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Antonia Brancia Maxon, Ph.D. Texas ENT Specialists, P.A.

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Presentation on theme: "Antonia Brancia Maxon, Ph.D. Texas ENT Specialists, P.A."— Presentation transcript:

1 Antonia Brancia Maxon, Ph.D. Texas ENT Specialists, P.A.
Screening, Diagnosis and Early Intervention: The Pediatric Audiologist’s Role Antonia Brancia Maxon, Ph.D. NECHEAR Karen M. Ditty, M.S. Texas ENT Specialists, P.A. NCHAM

2 Timely and Appropriate Diagnosis of Hearing Loss
Benchmarks (JCIH, 2000) Newborns screened by 1 month Infants with hearing loss identified by 3 months Amplification use begins within 1 month of diagnosis Infants enrolled in family-centered early intervention by 6 months Ongoing Audiological management - not to exceed 3 month intervals Professionals are knowledgeable

3 Newborns screened by 1 month
Currently approximately 86% of all newborns in the United States have their hearing screened at birth The number of infants referred for diagnostic audiological evaluations has dramatically increased .

4 Infants with hearing loss diagnosed by 3 months
Progress has been made Testing site may influence age of diagnosis Geographic access to services may influence age of diagnosis

5 Impediments to Lowering Diagnostic Age
Audiologists lack experience with very young infants and are uncomfortable making the final diagnosis. Facilities do not have the equipment needed to assess very young infants. Audiologists are not familiar with clinical protocols necessary for making accurate diagnosis with very young infants. Inadequate number of audiologists with pediatric expertise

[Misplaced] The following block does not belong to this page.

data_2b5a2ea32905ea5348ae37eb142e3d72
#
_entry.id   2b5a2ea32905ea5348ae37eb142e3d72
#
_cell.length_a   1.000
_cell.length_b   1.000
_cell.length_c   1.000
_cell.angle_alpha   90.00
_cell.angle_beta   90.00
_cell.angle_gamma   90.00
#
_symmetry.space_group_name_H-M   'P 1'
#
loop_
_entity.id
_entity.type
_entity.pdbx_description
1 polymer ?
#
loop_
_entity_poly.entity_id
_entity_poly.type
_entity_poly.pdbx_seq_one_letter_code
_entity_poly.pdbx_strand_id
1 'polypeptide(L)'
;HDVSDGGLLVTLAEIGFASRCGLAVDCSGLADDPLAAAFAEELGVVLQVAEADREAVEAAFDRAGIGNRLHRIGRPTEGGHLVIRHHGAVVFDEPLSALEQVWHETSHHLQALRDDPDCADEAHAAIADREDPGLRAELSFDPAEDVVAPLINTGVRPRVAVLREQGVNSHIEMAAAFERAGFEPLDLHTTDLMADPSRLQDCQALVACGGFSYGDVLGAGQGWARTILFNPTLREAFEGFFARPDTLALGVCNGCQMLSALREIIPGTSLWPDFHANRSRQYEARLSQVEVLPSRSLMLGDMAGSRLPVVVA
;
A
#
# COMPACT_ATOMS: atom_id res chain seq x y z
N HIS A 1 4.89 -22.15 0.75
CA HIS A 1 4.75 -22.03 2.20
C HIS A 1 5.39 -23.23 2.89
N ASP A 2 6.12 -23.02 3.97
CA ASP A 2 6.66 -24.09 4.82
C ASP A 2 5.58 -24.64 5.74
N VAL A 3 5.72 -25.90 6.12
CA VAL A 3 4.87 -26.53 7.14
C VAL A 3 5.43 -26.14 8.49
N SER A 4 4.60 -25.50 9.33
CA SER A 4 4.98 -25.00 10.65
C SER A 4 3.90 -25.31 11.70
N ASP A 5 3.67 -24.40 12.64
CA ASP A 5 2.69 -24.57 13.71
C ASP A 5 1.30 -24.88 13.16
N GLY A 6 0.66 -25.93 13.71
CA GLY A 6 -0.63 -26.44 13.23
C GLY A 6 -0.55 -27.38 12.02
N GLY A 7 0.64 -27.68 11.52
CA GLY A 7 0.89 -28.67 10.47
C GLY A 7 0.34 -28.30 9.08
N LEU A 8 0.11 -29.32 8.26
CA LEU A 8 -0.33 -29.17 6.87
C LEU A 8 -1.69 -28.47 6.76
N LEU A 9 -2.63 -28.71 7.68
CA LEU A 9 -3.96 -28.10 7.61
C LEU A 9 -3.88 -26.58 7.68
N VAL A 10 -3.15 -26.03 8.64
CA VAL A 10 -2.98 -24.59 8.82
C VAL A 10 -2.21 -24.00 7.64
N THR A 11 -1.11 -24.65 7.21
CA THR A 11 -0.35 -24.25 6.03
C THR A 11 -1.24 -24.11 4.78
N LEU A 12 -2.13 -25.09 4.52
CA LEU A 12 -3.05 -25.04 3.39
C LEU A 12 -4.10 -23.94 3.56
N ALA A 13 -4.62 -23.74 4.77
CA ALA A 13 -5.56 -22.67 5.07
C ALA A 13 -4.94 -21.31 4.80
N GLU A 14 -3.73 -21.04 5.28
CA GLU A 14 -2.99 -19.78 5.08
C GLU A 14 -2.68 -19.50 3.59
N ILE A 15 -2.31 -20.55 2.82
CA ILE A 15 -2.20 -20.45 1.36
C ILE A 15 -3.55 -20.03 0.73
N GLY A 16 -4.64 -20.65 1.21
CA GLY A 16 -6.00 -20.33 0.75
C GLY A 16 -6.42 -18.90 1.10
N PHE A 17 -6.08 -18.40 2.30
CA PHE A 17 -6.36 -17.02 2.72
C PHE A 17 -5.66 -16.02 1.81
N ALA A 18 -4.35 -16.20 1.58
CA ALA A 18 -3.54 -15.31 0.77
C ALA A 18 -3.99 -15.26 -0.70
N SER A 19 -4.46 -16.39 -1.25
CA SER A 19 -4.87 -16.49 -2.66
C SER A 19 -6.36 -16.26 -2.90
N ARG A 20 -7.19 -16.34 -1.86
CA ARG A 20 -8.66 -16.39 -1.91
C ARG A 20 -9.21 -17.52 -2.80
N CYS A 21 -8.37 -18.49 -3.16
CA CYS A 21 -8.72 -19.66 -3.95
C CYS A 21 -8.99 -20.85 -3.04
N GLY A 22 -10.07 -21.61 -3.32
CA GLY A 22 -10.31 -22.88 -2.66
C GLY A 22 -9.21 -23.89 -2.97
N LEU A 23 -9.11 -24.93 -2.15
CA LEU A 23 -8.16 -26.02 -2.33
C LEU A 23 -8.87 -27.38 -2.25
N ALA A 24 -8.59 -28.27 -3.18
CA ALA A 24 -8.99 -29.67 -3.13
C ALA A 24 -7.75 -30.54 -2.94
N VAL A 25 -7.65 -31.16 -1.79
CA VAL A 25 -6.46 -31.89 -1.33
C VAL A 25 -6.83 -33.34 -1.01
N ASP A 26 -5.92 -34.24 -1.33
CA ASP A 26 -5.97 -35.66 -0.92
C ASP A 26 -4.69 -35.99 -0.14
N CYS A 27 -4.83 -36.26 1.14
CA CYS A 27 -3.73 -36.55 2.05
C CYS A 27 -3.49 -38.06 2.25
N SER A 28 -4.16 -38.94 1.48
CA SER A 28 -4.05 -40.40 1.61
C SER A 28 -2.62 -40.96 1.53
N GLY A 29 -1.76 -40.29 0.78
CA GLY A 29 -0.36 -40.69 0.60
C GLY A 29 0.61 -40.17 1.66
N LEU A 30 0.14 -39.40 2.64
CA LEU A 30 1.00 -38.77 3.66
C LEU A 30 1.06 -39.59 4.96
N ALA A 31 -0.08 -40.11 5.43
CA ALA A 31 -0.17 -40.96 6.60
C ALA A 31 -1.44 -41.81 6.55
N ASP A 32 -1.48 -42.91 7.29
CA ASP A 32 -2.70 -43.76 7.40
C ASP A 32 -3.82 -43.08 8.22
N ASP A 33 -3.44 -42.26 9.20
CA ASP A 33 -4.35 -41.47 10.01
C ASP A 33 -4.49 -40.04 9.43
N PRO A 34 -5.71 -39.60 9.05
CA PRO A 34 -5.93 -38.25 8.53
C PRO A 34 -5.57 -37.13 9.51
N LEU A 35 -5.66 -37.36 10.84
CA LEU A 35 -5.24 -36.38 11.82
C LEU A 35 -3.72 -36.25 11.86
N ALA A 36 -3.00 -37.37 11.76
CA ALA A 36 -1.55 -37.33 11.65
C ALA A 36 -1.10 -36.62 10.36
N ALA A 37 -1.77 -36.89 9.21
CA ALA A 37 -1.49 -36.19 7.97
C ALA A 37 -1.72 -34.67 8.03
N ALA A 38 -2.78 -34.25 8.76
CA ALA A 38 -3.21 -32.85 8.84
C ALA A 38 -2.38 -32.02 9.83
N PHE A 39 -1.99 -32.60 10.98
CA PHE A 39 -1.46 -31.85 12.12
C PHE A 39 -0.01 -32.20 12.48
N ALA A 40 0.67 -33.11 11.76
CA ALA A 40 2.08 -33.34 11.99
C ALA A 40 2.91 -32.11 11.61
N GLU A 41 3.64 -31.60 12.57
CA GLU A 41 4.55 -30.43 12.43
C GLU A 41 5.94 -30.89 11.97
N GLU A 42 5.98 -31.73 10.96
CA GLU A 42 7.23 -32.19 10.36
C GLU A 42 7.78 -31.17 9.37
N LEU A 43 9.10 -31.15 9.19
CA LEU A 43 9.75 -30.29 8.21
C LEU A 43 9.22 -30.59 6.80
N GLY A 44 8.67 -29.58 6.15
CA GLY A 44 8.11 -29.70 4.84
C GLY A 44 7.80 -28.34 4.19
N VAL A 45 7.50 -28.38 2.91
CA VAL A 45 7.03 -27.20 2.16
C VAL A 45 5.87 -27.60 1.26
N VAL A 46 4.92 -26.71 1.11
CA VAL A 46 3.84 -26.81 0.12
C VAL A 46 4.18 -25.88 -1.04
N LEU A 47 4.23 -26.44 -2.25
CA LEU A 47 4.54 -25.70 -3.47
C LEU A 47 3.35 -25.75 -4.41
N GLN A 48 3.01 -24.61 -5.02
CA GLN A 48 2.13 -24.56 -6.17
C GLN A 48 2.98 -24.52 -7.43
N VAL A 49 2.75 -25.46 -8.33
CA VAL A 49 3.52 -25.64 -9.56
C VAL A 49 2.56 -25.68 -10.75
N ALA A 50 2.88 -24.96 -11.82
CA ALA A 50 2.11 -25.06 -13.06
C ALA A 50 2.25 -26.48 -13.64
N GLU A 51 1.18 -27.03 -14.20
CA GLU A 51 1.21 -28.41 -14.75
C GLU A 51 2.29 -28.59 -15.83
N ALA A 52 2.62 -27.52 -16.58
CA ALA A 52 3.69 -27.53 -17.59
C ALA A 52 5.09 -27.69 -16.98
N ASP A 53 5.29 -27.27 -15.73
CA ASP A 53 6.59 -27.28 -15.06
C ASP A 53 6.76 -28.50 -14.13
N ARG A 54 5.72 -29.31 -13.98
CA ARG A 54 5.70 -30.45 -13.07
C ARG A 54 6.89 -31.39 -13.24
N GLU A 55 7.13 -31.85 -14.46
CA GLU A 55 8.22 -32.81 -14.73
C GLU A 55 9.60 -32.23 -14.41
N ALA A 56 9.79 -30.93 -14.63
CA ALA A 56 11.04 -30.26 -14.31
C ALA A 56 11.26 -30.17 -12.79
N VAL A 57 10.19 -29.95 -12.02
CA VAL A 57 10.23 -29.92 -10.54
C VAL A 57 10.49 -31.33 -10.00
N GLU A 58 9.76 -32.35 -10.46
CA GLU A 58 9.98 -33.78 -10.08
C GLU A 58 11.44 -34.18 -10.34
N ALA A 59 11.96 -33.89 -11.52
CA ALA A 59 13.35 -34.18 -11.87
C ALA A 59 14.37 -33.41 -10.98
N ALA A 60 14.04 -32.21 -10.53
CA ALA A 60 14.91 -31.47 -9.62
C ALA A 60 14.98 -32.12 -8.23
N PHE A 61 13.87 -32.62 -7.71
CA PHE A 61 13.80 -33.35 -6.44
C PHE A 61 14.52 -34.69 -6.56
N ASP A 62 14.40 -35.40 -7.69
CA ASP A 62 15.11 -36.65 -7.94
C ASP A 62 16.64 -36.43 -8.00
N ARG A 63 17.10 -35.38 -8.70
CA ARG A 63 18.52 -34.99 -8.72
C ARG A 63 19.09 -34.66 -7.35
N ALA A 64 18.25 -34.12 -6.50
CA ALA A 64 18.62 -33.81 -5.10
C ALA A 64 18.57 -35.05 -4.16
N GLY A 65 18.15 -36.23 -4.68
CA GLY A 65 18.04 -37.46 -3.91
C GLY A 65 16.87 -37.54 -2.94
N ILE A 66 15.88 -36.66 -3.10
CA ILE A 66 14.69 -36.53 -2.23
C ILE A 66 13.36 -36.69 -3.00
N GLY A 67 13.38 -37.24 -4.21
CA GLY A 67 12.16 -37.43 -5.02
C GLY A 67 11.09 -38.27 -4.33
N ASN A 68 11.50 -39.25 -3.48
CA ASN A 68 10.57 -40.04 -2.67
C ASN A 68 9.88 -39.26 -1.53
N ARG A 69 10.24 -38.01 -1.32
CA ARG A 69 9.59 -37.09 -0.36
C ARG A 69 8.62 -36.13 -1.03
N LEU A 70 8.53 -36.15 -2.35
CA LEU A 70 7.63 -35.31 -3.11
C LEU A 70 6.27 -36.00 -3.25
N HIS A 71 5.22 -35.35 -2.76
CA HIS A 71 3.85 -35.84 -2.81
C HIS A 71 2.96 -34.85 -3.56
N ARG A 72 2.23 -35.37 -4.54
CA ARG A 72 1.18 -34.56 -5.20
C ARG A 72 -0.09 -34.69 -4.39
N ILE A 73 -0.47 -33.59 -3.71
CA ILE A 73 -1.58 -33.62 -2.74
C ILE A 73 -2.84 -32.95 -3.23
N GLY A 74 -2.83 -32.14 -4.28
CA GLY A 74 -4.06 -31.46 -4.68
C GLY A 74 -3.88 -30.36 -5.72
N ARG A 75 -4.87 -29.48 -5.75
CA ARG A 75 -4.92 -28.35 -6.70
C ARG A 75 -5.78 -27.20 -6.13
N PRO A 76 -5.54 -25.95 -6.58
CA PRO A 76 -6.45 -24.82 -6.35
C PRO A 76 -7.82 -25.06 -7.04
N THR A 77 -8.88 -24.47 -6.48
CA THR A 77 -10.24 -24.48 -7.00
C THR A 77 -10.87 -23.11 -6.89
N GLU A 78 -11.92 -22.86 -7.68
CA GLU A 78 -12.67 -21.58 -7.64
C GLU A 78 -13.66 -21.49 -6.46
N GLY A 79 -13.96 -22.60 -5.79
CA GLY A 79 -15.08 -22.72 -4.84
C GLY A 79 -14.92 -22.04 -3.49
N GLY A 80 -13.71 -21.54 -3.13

6 Aids to Lowering the Age of Diagnosis
Although there are no national protocols or standards many states have guidelines for their audiologists. These guidelines can be obtained via the following link on the NCHAM website: NCHAM audiology training Pediatric Diagnostics Pediatric Amplification Fitting For many audiologists, ABR test protocols for the adult population are well known and accepted. However, when addressing infants, protocols and practices need to be revised. Eventually, standardized infant protocols will be developed and will become widely accepted. Let’s look at this particular benchmark that JCIH set up and discuss what is the appropriate infant diagnostic test battery

7 Pediatric Audiologist
Have the appropriate audiological equipment and protocols for testing newborns and young infants. Can evaluate a child’s hearing within a short period of time after being contacted for an appointment. Specializes in working with infants and young children. Wants to work with infants and young children. Has worked with Part C program in their state